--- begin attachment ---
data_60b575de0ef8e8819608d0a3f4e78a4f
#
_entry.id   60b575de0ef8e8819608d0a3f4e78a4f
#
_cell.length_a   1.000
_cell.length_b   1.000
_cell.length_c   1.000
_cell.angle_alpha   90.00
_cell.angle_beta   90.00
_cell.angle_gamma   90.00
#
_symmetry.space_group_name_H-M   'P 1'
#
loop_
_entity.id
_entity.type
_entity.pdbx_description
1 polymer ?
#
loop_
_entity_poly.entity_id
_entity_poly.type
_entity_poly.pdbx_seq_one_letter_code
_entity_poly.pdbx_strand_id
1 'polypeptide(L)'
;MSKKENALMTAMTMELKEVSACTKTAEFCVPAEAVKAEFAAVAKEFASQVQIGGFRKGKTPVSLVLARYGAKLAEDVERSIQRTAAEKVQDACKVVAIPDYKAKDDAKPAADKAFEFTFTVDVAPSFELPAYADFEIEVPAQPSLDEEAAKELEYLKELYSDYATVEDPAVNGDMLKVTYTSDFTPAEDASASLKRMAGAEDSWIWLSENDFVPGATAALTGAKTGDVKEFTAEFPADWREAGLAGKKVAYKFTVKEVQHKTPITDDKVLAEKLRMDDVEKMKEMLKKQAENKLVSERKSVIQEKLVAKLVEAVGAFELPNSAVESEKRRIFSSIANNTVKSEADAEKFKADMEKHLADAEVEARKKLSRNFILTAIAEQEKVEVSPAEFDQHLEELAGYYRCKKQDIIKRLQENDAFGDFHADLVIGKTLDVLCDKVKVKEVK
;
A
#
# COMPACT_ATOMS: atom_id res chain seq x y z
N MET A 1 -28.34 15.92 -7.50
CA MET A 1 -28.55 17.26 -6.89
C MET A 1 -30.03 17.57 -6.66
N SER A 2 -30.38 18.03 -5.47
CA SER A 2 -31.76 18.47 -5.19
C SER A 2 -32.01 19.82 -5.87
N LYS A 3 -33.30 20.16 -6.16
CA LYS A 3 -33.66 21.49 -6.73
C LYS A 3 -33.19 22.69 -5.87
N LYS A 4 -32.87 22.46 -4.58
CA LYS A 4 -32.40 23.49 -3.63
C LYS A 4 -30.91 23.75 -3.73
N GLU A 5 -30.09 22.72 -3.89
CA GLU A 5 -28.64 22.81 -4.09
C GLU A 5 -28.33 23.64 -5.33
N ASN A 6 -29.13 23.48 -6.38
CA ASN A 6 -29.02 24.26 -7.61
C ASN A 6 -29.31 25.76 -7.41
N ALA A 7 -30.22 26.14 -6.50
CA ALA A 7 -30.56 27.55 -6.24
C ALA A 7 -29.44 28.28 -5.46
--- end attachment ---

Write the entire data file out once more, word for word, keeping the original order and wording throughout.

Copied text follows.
data_60b575de0ef8e8819608d0a3f4e78a4f
#
_entry.id   60b575de0ef8e8819608d0a3f4e78a4f
#
_cell.length_a   1.000
_cell.length_b   1.000
_cell.length_c   1.000
_cell.angle_alpha   90.00
_cell.angle_beta   90.00
_cell.angle_gamma   90.00
#
_symmetry.space_group_name_H-M   'P 1'
#
loop_
_entity.id
_entity.type
_entity.pdbx_description
1 polymer ?
#
loop_
_entity_poly.entity_id
_entity_poly.type
_entity_poly.pdbx_seq_one_letter_code
_entity_poly.pdbx_strand_id
1 'polypeptide(L)'
;MSKKENALMTAMTMELKEVSACTKTAEFCVPAEAVKAEFAAVAKEFASQVQIGGFRKGKTPVSLVLARYGAKLAEDVERSIQRTAAEKVQDACKVVAIPDYKAKDDAKPAADKAFEFTFTVDVAPSFELPAYADFEIEVPAQPSLDEEAAKELEYLKELYSDYATVEDPAVNGDMLKVTYTSDFTPAEDASASLKRMAGAEDSWIWLSENDFVPGATAALTGAKTGDVKEFTAEFPADWREAGLAGKKVAYKFTVKEVQHKTPITDDKVLAEKLRMDDVEKMKEMLKKQAENKLVSERKSVIQEKLVAKLVEAVGAFELPNSAVESEKRRIFSSIANNTVKSEADAEKFKADMEKHLADAEVEARKKLSRNFILTAIAEQEKVEVSPAEFDQHLEELAGYYRCKKQDIIKRLQENDAFGDFHADLVIGKTLDVLCDKVKVKEVK
;
A
#
# COMPACT_ATOMS: atom_id res chain seq x y z
N MET A 1 -28.34 15.92 -7.50
CA MET A 1 -28.55 17.26 -6.89
C MET A 1 -30.03 17.57 -6.66
N SER A 2 -30.38 18.03 -5.47
CA SER A 2 -31.76 18.47 -5.19
C SER A 2 -32.01 19.82 -5.87
N LYS A 3 -33.30 20.16 -6.16
CA LYS A 3 -33.66 21.49 -6.73
C LYS A 3 -33.19 22.69 -5.87
N LYS A 4 -32.87 22.46 -4.58
CA LYS A 4 -32.40 23.49 -3.63
C LYS A 4 -30.91 23.75 -3.73
N GLU A 5 -30.09 22.72 -3.89
CA GLU A 5 -28.64 22.81 -4.09
C GLU A 5 -28.33 23.64 -5.33
N ASN A 6 -29.13 23.48 -6.38
CA ASN A 6 -29.02 24.26 -7.61
C ASN A 6 -29.31 25.76 -7.41
N ALA A 7 -30.22 26.14 -6.50
CA ALA A 7 -30.56 27.55 -6.24
C ALA A 7 -29.44 28.28 -5.46